posted by Sunburnt at 11:04 PM on July 6, 2017 [2 favorites]

Best answer: My go-to recommendation for people asking your question is Jack Vance's Lyonesse trilogy (Suldrun's Garden, The Green Pearl, Madouc).

It's fantasy that's not cookie-cutter stuff. Well written, engaging, interesting characters, laced with just the right amount of quirkily pleasing wit, and something you'll savor long after you have forgotten the most recent Extruded Fantasy Product doorstopper.
posted by Nerd of the North at 11:21 PM on July 6, 2017 [4 favorites]

Recent sci-fi I really enjoyed were The Three Body Problem trilogy by Chinese sci-fi writer Cixin Liu and short stories by Paolo Bacigalupi. Neal Stephenson's other novels Zodiac, The Big U and The Diamond Age are good if you can find them. For something more out there, try Rudy Rucker's Ware tetrology. Or Matt Ruff's Sewer, Gas and Electric and Fool on the Hill.
posted by ldenneau at 11:36 PM on July 6, 2017 [3 favorites]

Best answer: You might enjoy Robert Jackson Bennett's City of... series. The third and final book was just released a couple of months ago. I thought it was gripping, with good characters, solid premise and worldbuilding (especially in the first one), and plenty of action and intrigue.
posted by tavegyl at 11:46 PM on July 6, 2017 [4 favorites]

Best answer: Vernor Vinge's A Fire Upon the Deep and A Deepness in the Sky fit nicely into the hard-SF "fairly-accurate-science-once-you-accept-the-initial-premise" category. They have big spaceships, interesting aliens, strong AIs, and people measuring time in kiloseconds and megaseconds instead of hours and days, because space. They're set in the same universe but they only intersect tangentially, so read either one first.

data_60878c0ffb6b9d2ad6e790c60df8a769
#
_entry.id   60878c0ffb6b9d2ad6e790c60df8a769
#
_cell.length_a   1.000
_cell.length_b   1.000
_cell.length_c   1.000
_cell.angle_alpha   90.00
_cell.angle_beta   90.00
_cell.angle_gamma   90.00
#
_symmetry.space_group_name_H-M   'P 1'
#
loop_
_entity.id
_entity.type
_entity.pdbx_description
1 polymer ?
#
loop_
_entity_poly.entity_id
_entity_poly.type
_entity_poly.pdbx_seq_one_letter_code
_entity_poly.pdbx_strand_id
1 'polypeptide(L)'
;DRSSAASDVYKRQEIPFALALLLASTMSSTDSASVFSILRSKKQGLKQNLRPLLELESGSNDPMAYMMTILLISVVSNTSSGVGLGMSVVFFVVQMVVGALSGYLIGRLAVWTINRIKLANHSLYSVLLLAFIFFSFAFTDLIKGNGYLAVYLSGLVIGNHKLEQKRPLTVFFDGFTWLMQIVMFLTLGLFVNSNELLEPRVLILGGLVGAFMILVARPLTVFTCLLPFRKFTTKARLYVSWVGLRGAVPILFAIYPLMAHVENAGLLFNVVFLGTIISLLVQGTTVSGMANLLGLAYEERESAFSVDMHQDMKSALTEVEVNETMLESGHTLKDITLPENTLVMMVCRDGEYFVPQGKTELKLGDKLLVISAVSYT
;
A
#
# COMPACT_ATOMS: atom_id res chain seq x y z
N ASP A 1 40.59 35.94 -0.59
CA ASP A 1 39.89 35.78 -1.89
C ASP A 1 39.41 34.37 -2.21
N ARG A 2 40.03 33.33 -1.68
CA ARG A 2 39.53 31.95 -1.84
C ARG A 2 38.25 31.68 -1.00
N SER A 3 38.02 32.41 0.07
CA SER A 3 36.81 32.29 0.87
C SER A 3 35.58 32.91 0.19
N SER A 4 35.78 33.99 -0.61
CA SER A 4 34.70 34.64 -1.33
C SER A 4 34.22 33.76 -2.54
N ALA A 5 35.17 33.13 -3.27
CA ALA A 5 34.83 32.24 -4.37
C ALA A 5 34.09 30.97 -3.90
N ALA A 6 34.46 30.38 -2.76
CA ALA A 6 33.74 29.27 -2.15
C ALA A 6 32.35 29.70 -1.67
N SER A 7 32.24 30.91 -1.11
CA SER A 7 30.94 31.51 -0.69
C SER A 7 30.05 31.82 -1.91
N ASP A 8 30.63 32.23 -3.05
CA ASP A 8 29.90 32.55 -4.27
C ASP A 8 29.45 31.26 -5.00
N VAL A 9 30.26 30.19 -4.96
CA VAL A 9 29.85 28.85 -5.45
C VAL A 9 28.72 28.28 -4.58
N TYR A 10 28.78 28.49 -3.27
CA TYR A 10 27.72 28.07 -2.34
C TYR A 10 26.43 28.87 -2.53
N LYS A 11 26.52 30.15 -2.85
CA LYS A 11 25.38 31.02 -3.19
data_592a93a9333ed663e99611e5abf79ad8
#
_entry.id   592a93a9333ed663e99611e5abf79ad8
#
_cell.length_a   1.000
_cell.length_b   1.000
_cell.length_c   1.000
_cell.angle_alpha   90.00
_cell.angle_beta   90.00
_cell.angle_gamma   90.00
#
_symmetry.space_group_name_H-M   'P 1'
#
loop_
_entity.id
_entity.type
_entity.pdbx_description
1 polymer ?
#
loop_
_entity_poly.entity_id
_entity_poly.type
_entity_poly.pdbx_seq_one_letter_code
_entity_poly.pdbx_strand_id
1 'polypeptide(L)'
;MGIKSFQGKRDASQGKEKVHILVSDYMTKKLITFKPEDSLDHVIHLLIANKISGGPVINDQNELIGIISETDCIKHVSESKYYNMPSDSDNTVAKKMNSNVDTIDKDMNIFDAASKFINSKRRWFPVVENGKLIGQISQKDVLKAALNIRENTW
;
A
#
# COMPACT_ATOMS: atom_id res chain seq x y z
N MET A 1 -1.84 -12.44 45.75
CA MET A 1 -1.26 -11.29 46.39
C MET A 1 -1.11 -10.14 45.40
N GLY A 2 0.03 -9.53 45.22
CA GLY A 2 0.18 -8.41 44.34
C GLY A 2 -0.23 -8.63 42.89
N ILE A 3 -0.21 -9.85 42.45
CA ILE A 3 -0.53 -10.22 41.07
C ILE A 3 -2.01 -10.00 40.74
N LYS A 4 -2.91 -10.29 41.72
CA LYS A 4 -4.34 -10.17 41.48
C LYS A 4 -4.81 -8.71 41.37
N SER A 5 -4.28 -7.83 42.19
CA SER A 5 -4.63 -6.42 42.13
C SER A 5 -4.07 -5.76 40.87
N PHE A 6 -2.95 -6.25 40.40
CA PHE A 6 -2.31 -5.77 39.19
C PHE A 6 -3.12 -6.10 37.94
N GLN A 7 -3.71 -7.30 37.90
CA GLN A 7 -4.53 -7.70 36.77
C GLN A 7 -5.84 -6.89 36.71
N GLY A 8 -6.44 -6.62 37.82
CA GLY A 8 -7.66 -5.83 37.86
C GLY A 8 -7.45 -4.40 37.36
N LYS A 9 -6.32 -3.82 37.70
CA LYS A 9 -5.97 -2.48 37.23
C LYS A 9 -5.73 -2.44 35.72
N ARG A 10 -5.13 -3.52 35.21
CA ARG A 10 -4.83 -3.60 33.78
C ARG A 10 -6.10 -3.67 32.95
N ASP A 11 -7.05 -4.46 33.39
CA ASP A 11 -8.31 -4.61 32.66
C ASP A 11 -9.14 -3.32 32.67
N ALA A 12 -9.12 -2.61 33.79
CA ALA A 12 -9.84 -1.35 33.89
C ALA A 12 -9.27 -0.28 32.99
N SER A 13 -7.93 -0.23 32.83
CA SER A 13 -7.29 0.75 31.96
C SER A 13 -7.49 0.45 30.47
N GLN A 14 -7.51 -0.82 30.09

I also like to recommend Connie Willis's time travel novels, although they don't feel quite as much like SF/F because the action largely takes place in a historical setting. The premise: in the mid 21st century, time travel is a thing, but because of its limitations it's used mainly by academic historians who want to study the past on-site. Things go wrong; shenanigans ensue. Doomsday Book is a tragedy, To Say Nothing of the Dog is a comedy, and Blackout / All Clear reads a bit more like a mystery.
posted by egregious theorem at 12:21 AM on July 7, 2017 [4 favorites]

Best answer: If you like Neal Stephenson and are a software guy, try Snow Crash. I believe it is by far his shortest work and very enjoyable. Also try Neuromancer by William Gibson.

A really great fantasy series is The First Law trilogy by Joe Abercrombie. I is a fantastic popcorn-series with great characters, a good deal of humor, although a bit on the dark side. I reread it three times already!

As for recent SF, The Martian is excellent and about the "hardest" and scientifically most accurate SF you can get. If that whetted your appetite for colonizing Mars, read the Mars trilogy by Kim Stanley Robinson.

Another book I reread once in a while is Hyperion by Dan Simmons, as for as space operas go it is second only to Dune by Frank Herbert.

As third in Space Opera I would put Peter Hamiltons The Night's Dawn trilogy, its extensive, inventive and an overall excellent read.
posted by SweetLiesOfBokonon at 1:07 AM on July 7, 2017 [1 favorite]

Best answer: David Mitchell, The Bone Clocks. I couldn't put it down.

Margaret Atwood, the MaddAddam trilogy. Totally immersive dystopia. Funny, sly, suspenseful, sharp, terrifying, but always compassionate for her flawed characters.

Ben Winters, The Last Policeman trilogy. The world is ending in six months because a giant asteroid is going to hit it, but one police detective continues to do his job, doggedly solving murders. I found this series very moving and thought provoking.
posted by hurdy gurdy girl at 1:38 AM on July 7, 2017 [5 favorites]

cj cherryh, the chanur series (4 books, gritty space trucker hard sci fi space opera) and the Morgaine series (fantasy, but where the magic is all clearly technology)